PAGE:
Ioannis Ragoussis, PhD
Head of Genome Sciences,
Associate Professor in Human Genetics
McGill University and Genome
Quebec Innovation Centre
ASHG: If you could go back to when you
were a trainee, what is one piece of advice you would give
yourself for your current career?
Dr. Ragoussis: Decide early on whether you want a career in
Academia, Industry or as a Professional. This is not always
easy to do and I would advise to gain work experience in a
range of settings. Once decided, then for a career in
Academia the best course is to get good grades that will
allow one to obtain scholarships for postgraduate studies.
Then choose an inspiring subject to work on. For me this is
the most important point, because in order to obtain a PhD,
the drive has to come mainly from within. During PhD attend
national and international meetings to start networking and
getting a picture of what the developments are and the
direction towards which the field is moving. The first
postdoc is key as the way to get there: Select the lab with
the best reputation and obtain postdoctoral fellowship, so
that you have independence and the respect of your
supervisor. Once you start try to develop supervisory
skills, help PhD students. Key aim is high profile
publication. Then the foundation for a career in Academia
are set. For industry, I would recommend to join as early as
possible, or immediately after PhD.
ASHG: What are your favorite and least favorite parts of your job?
Conceiving new projects, designing experiments and following
them in the lab. I love the project discussions with my
staff and other scientists, the creativity and buzz one gets
through the exchange of ideas. I enjoy trouble shooting and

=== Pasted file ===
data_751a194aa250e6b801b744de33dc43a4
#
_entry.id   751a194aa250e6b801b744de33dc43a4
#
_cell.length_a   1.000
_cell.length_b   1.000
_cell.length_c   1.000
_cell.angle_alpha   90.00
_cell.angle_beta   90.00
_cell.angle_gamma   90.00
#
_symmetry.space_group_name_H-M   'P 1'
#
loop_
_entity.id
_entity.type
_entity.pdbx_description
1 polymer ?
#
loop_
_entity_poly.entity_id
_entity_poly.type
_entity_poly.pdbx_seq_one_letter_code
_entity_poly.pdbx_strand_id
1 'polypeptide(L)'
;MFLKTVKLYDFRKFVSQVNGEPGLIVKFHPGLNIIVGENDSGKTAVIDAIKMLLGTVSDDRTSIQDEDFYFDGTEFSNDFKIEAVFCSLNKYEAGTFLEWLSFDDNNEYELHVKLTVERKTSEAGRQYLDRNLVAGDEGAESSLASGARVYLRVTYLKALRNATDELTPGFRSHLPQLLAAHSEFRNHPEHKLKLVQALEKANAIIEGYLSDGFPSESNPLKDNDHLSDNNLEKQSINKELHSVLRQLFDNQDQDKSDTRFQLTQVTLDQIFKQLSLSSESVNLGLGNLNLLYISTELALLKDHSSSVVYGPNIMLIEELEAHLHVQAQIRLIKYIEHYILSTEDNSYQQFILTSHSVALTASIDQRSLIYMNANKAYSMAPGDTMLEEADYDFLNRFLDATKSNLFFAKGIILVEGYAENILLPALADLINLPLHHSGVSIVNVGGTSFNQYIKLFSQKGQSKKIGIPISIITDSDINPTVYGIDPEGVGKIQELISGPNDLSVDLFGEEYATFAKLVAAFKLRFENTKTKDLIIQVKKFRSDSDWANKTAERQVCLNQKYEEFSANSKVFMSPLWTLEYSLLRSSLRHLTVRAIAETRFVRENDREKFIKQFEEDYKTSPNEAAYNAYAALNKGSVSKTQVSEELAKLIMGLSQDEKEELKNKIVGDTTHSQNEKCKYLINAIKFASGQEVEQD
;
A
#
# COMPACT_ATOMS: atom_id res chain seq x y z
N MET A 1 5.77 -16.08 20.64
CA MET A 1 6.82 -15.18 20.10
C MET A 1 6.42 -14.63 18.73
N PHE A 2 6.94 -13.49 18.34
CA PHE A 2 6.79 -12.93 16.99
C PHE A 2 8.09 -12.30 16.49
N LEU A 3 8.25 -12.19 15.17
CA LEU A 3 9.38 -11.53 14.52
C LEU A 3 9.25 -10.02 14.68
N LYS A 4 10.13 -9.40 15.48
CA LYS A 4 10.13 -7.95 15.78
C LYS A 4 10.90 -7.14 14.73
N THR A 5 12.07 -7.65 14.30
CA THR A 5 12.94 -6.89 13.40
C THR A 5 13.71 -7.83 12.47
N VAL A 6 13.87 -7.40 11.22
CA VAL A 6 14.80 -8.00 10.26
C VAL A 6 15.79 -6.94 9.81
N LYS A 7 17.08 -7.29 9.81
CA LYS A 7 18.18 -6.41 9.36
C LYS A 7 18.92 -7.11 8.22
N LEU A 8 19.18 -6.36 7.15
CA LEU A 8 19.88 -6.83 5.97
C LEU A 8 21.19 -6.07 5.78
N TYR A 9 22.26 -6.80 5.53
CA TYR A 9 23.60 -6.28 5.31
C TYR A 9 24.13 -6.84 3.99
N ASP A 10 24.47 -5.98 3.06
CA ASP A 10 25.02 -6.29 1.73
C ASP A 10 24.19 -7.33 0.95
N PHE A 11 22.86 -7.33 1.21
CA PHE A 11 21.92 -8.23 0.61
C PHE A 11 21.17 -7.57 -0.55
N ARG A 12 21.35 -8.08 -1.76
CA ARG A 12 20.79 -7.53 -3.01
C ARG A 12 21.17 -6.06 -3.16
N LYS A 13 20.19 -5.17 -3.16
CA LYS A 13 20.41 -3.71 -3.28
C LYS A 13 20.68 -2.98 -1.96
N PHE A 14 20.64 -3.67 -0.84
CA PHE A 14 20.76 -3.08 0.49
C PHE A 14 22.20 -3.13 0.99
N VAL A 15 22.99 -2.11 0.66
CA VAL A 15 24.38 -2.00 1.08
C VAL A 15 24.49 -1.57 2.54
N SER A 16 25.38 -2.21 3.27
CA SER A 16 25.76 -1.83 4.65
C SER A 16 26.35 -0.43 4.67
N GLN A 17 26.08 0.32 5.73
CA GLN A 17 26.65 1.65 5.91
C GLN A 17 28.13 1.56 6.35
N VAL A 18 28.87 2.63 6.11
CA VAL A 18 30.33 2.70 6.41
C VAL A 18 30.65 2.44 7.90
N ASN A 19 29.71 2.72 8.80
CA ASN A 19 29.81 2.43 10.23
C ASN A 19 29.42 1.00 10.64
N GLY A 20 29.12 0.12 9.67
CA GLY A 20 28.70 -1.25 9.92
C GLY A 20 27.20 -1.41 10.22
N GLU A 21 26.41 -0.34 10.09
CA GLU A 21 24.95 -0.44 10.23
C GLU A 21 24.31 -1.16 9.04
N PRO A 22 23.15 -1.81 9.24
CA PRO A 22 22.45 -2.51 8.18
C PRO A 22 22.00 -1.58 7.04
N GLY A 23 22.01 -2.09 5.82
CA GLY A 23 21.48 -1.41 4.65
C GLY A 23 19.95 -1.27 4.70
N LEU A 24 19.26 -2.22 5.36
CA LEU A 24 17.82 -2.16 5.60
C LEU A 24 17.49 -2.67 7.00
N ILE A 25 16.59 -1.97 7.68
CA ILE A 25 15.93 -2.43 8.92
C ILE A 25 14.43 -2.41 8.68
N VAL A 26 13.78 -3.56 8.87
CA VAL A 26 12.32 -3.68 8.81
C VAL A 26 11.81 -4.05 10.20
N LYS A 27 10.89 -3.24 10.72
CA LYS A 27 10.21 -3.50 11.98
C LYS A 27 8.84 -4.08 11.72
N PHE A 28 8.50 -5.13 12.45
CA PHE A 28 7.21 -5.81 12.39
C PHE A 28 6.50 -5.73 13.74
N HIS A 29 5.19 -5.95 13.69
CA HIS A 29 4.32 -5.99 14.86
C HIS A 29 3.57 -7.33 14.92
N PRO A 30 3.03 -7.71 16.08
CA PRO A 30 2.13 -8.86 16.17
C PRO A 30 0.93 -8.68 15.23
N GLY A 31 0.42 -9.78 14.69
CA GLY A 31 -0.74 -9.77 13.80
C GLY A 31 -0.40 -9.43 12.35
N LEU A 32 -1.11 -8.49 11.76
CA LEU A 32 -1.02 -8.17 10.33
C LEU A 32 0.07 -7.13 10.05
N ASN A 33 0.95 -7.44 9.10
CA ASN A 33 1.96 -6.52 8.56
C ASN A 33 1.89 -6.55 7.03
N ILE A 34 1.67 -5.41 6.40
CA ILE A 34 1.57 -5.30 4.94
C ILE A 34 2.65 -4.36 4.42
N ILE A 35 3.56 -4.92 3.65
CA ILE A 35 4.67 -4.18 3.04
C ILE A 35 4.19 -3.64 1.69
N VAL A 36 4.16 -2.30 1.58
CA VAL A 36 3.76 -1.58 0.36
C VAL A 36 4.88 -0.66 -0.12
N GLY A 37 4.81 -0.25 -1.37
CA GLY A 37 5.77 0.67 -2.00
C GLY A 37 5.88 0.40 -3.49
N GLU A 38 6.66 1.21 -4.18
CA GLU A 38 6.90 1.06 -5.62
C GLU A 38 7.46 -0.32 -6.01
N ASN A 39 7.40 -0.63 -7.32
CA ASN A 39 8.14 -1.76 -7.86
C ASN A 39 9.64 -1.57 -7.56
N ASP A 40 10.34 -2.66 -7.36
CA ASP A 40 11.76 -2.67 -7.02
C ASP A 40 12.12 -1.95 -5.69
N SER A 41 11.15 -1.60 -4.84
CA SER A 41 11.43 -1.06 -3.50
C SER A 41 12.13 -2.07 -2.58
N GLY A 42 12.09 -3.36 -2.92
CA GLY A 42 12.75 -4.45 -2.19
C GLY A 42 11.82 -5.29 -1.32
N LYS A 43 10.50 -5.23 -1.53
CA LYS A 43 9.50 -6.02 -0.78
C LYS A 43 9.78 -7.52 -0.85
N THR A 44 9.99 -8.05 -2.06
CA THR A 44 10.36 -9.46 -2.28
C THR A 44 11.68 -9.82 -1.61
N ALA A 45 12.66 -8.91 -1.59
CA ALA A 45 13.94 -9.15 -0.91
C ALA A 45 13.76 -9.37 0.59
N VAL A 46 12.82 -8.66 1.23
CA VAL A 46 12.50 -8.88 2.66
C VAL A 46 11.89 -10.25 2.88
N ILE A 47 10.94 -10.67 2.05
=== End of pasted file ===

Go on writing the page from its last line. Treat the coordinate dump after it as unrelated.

the thought process linked to it. I very much enjoy teaching
students and in particular PhD level students. Helping them
to review published work and their own is a fulfilling
experience! Examining a good candidate is also very
Least favorite part is completing paperwork and reports.
Academic committees can also be very tedious at times.
ASHG: What do you
think the future holds for the field of genetics?
Dr. Ragoussis: Genetics will move
towards more intensive clinical applications: Very efficient
decoding of an individual's genetic information at the
sequence level in terms of cost and effort will provide
Clinical Geneticists with an array of tools to counsel
families and individuals. It will also become standard in
diagnosing newborns with congenital anomalies.
Development of more sophisticated data mining approaches
and new statistical tools will increase the number of traits
that can be associated with one's genetic information. It
will require intensive work on regulatory and policy issues
in order to harness how far predictions will go in terms of
them being available and how to protect such information.
Furthermore, integration of the DNA sequence information
with other functional data and epigenetic marks in order to
predict genotype-phenotype correlations as well as
environmental influences is currently a major challenge, and
I would expect this to become an even more intensive
Want more interviews? Join the
ASHG Trainee Forum (Facebook/LinkedIn)
to keep up with new ones!